Norns have some kind of digestion, and if they do not get anything to eat, they get hungry, which has various effects on their behaviour and health similar to those it has on normal humans. There is some food in the landscape they can eat (cheese, fruits), but it is pre-defined. The player can also add new food to the landscape.

The Norns will also have to sleep sometimes, which is not possible if there is too much noise around them, so the player has to leave them alone for a while.

A Norn's Sex-Life

The Norns can be male or female, and a male Norn will try to reproduce with a female. This can be successful but it does not have to be, Norns can also be infertile. An unsuccessful reproduction attempt leads to sadness of the mother...

The DNA-strings of the parents are combined to the new DNA of the child. Mutations are possible and obviously necessary for evolution.

Reproduction itself is not explicitly illustrated. The new-borns appear as eggs in the landscape.

Enemies, Illnesses and Death

Norns have enemies which can be as intelligent as them: Grendels. These are green animals wandering around in the landscape. They can infect the Norns with illnesses.

In this case, the player will have to create healing substances and feed them to the Norn.

The Grendels also experience some kind of evolution. Some players even observed that the Grendels were more intelligent than their Norns... Other skilled players have managed to cross-breed Norns with Grendels.

A Norn can die of its illness, but it can also die of the natural aging process. The player is notified again and the Norn is added to the digital cemetery. The player can even type some final words for the tombstone.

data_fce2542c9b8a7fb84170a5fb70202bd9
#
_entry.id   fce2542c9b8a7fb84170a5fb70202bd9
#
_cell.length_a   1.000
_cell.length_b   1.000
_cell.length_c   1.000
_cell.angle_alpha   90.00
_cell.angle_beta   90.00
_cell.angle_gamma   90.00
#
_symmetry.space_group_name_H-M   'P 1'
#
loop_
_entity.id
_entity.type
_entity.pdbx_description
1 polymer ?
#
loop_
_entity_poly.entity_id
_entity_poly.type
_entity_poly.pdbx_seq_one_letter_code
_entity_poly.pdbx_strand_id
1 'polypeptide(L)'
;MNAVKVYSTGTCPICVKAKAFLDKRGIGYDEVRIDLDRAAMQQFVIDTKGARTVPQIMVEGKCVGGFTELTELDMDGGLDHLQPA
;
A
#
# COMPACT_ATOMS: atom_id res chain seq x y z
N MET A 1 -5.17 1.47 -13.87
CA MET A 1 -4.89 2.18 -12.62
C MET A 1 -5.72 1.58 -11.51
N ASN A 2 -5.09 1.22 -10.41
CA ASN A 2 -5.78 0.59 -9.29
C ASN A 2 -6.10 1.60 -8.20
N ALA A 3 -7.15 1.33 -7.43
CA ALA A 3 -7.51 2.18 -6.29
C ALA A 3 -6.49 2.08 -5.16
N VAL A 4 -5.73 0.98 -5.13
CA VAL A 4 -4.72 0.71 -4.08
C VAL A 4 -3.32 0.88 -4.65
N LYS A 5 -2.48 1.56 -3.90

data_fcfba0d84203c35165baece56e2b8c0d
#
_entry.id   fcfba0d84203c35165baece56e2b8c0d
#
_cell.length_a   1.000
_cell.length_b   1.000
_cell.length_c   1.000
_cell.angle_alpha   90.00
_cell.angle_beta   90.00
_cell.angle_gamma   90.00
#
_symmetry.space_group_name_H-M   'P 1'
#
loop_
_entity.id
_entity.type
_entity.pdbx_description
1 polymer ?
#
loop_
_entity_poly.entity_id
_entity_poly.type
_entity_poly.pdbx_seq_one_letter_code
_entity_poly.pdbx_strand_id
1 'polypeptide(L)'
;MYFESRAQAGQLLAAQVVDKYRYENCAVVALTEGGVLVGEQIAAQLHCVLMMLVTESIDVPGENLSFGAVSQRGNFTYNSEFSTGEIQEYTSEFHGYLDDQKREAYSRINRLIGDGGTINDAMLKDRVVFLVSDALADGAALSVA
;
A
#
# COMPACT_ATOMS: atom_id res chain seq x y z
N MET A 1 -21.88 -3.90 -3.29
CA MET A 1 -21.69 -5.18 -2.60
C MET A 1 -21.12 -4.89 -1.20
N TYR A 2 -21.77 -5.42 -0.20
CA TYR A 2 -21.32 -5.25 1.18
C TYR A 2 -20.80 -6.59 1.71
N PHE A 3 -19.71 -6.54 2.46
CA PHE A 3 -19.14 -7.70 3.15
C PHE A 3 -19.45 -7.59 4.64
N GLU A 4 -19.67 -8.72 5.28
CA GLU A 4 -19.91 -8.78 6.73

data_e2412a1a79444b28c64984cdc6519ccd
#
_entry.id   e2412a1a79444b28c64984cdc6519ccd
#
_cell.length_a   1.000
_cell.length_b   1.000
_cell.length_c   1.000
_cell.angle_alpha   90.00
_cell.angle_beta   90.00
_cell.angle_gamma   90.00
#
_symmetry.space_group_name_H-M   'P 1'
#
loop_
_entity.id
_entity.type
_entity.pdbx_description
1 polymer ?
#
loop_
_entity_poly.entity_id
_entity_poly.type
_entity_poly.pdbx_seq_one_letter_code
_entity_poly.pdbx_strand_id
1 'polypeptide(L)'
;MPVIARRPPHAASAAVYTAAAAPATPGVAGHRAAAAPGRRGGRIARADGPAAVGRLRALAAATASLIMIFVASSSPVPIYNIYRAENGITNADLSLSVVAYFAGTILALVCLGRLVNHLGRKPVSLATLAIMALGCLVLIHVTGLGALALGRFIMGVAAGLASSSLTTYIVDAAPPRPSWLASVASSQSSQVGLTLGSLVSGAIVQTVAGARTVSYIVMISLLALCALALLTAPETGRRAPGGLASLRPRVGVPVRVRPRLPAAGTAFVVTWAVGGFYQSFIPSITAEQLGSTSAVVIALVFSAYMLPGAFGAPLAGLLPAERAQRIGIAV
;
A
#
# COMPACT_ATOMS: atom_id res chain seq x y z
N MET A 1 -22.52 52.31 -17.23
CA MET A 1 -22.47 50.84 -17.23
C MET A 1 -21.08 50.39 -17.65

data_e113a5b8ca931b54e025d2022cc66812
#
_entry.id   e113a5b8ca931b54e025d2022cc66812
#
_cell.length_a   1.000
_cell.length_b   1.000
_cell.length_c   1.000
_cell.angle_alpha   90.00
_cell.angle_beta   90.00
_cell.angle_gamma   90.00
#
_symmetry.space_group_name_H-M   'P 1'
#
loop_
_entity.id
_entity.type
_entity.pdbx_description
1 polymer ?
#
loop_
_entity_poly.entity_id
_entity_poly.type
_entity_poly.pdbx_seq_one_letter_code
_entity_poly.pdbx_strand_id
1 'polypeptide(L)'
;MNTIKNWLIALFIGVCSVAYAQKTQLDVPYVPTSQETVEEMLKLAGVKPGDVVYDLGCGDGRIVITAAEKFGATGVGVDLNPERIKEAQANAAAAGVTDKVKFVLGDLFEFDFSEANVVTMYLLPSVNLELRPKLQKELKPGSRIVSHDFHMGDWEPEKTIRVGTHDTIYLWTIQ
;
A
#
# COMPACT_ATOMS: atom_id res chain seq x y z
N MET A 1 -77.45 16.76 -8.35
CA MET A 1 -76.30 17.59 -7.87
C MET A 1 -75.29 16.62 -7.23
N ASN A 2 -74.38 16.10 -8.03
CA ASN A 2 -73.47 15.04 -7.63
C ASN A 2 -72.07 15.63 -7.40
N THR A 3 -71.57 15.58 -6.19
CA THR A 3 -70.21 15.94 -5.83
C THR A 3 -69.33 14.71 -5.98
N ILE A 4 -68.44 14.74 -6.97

Cults of Exportation

Norns can be traded, there is a function for exporting existing Norns or importing new ones. The exported Norns will disappear from the landscape. There is already a lot of Norn-trading in the internet (see below). The Norns are usually considered as real lifeforms by the players and kept like pets.

This appeal might be the most interesting part of Creatures: The player learns about the principles of evolution and the value of life. If he/she does not take care of the Norns, they die. This way "Creatures" could improve simpler toys like dolls or plastic ponies which are mainly used by girls (the causes for this should not be explained here).

Additionally, the commercial success of Creatures might directly influence the time and money spent in other ALife-projects and increase the public interest in them. Take 'Tierra' as an example, a program much more complex than Creatures with more promising possibilities -- but much too complicated or uncomfortable for the majority and obviously not interesting enough for the media (yet).

The big question if the Creatures are alive remains and only depends on your definition. I see no reason why they shouldn't be.

Unfortunately, there is one major problem with Creatures: the environment. As mentioned above, it only consists of the Norns and the pre-defined objects (although some new ones are added regularly). This makes Creatures a predictable game: even an intelligent Norn with all abilities will not be able to do more than using each of these simple objects "perfectly". The piano produces pre-defined melodies.

There is a number of maximum combinations, and this number is not high enough. Creatures is a good game for those who doubt the principles of evolution or who do not know them. It can also teach moral values to children. In this way, it is edutainment. But those who are familiar with evolution and artificial life should not buy it: for them, it would be a -- admittedly funny and cute -- waste of time.